RIIO-2: Reliability and the Energy Transition

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British energy regulator Ofgem has just begun work on the second round of Revenue through Incentives, Innovation and Outputs (RIIO) rate case arrangements for electricity distribution, RIIO-ED2, which will apply from 2023 to 2028. RIIO is one of the best-known examples of performance-based regulation, and this is a key opportunity to review the regulatory incentives that will be in place over that period and perhaps beyond.

S&C has worked with the University of Manchester and the University of Edinburgh in considering what changes might be included in RIIO-ED2, the UK government’s industrial strategy, and the transition to a low-carbon energy system.

While there’s been a great deal of success with high volumes of distributed generation being connected over the past decade (now representing over 30% of generation capacity), with significant improvements in reliability and reductions in distribution charges in RIIO-1, there’s still much to do. Changes are needed to enable an increasingly digitized economy, where electricity distribution companies serve as distribution system operators actively managing networks, including both demand and generation.

Reliability in its broadest sense will play a key role. Customer requirements have changed with the move to an increasingly digitized economy. There’s an increasing proliferation of home electronics sensitive to short interruptions and power quality issues. Retail businesses are upset at the cost and lost sales while equipment reboots. Factories make increasing use of digital interfaces, smart sensors, and alarms affected by momentary outages and voltage sags, leading to lost production and waste.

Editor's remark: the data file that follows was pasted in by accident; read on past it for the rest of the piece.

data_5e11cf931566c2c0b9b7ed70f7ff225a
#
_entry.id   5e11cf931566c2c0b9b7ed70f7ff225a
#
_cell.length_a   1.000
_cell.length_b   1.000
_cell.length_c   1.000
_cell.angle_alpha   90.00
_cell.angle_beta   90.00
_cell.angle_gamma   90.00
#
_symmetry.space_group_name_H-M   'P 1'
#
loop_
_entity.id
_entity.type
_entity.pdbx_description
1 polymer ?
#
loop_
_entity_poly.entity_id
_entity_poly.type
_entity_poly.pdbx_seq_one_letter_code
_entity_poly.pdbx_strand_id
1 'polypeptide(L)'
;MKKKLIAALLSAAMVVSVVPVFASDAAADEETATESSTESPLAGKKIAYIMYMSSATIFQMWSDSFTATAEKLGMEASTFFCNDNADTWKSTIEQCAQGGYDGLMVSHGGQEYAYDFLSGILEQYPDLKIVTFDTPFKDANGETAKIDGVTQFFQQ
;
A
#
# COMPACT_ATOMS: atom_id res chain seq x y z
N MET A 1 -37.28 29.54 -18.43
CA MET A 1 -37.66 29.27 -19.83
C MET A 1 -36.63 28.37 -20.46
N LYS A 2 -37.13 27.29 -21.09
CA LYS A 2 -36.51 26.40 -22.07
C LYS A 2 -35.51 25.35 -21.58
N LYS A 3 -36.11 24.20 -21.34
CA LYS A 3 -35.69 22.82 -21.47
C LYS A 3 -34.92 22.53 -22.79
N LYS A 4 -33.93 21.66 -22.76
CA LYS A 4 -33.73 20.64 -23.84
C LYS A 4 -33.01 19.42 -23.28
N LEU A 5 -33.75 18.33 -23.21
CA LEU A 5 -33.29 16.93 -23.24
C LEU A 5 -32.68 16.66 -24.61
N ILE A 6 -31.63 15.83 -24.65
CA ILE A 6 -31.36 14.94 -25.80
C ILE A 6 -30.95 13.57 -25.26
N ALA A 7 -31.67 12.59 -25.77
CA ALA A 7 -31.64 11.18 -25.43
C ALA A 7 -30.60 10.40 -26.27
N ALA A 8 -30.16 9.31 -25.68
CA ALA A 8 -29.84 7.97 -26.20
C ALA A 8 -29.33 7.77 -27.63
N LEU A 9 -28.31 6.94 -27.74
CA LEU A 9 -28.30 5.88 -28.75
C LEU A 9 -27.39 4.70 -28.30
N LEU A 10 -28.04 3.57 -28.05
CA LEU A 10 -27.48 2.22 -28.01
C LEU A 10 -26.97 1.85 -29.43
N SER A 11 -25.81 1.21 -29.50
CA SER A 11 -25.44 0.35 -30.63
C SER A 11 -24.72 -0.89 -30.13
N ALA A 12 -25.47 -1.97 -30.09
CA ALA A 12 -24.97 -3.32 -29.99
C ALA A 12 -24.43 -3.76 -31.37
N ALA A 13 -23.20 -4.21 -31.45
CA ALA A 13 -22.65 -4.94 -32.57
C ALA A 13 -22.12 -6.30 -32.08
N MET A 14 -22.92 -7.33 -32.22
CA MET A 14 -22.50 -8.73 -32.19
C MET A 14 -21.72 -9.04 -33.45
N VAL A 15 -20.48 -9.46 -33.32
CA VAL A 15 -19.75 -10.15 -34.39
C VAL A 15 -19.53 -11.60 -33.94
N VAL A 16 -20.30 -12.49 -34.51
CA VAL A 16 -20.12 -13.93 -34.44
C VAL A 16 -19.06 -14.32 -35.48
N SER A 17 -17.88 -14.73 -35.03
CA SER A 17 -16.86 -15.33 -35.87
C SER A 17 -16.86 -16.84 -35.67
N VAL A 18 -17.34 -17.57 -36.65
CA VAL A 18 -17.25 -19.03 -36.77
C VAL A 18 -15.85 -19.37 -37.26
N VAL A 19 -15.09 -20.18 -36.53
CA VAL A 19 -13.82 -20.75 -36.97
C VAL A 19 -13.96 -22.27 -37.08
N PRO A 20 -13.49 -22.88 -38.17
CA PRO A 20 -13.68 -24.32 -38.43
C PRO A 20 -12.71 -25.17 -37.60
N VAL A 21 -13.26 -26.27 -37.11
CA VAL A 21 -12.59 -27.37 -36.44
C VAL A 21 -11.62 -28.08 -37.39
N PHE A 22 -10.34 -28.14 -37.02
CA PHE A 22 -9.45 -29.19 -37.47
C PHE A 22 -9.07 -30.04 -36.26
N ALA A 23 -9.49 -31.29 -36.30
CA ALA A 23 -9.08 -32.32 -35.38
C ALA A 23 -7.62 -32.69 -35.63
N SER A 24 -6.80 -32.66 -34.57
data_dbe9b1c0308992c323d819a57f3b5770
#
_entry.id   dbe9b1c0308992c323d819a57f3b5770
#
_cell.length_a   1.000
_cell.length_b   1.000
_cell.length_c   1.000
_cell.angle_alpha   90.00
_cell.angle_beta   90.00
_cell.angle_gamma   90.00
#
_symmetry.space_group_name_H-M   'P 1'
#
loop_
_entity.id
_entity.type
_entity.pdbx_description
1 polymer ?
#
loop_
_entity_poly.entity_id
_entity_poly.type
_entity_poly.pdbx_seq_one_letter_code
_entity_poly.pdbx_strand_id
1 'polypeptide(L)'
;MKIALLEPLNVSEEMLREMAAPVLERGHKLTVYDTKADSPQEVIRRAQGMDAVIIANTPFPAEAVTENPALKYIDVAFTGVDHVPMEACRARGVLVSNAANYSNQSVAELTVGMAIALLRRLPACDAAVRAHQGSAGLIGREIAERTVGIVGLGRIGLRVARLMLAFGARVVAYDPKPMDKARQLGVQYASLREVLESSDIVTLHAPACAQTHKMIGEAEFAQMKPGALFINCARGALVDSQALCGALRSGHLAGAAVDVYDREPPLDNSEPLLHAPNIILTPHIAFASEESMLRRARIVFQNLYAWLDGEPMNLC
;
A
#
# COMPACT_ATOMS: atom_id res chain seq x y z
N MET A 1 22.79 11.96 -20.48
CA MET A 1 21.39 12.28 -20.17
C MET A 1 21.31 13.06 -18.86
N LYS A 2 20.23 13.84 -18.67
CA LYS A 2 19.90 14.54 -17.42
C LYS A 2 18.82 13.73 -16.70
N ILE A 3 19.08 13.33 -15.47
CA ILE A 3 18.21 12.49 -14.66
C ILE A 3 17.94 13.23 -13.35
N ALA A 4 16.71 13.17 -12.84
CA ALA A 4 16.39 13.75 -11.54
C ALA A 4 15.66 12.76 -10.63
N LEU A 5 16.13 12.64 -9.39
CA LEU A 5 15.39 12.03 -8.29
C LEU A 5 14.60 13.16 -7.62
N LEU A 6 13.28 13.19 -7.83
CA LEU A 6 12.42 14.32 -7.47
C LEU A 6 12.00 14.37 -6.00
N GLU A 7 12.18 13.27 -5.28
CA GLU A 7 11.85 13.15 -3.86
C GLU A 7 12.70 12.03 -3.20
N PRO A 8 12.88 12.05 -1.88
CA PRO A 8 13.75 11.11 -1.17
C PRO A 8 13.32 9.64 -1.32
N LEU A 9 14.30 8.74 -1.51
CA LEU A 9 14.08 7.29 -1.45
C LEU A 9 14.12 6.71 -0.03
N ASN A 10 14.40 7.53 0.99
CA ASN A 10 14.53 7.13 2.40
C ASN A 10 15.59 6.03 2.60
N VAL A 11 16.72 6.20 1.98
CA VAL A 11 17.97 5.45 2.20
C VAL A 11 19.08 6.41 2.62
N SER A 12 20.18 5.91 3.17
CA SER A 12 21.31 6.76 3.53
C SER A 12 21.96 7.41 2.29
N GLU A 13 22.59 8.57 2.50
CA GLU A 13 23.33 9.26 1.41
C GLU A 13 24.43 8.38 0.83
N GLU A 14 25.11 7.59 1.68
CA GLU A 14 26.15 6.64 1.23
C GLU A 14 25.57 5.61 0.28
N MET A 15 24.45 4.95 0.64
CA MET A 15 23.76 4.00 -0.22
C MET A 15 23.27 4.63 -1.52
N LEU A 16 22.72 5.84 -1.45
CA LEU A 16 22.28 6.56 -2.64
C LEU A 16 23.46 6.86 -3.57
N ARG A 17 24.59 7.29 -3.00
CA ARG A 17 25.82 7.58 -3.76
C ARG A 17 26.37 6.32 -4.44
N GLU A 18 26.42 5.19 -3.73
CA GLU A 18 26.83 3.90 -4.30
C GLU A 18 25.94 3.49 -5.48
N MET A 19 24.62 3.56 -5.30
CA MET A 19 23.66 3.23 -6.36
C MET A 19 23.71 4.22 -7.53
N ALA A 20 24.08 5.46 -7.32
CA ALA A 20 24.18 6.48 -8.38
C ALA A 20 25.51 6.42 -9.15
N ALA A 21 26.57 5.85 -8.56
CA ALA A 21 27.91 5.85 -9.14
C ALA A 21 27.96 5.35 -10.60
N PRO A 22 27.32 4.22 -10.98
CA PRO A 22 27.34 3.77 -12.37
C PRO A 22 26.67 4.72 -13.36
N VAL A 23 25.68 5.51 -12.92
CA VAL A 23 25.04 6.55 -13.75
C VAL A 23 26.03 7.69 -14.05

Momentaries are becoming less tolerable given the increasing volumes of distributed generation. Even a momentary outage lasting 5 seconds knocks generation offline. Some recover quickly, within a few minutes, while others require manual intervention, meaning they are offline for longer periods. At scale, such as during a large storm, this is bad news for a distribution utility or distribution system operator because a growing portion of the generation is not available when it’s most needed.

Ofgem and the UK government’s Smart System and Flexibility Plan highlights financial benefits of a smarter, flexible energy system to be £17 billion to £40 billion (US$21 billion to US$48 billion) by 2050. However, it should not be forgotten that distributed energy resources (DERs) depend on distribution system reliability and power quality to provide services. Realizing the full value of DERs requires excellent underlying reliability from the electricity distribution networks.

S&C has several recommendations on how the regulatory framework can be improved. These include:

• Carrying out new customer research that will inform the shape of the RIIO-ED2 framework, taking into account the needs of different categories of customers for both reliability and power quality
• Refocusing the reliability incentives and customer satisfaction incentives so they fairly reflect different categories of customers across both demand and generation
• Extending the reliability incentives to include momentaries and considering the introduction of new output metrics for power quality
• Reviewing the arrangements for severe weather events and considering what incentives are needed to reflect customers’ needs for resilience and climate change mitigation and adaptation

I’d be interested in learning your thoughts on what RIIO-ED2 should include in the Comments section below.


Chris Watts


八月 15, 2019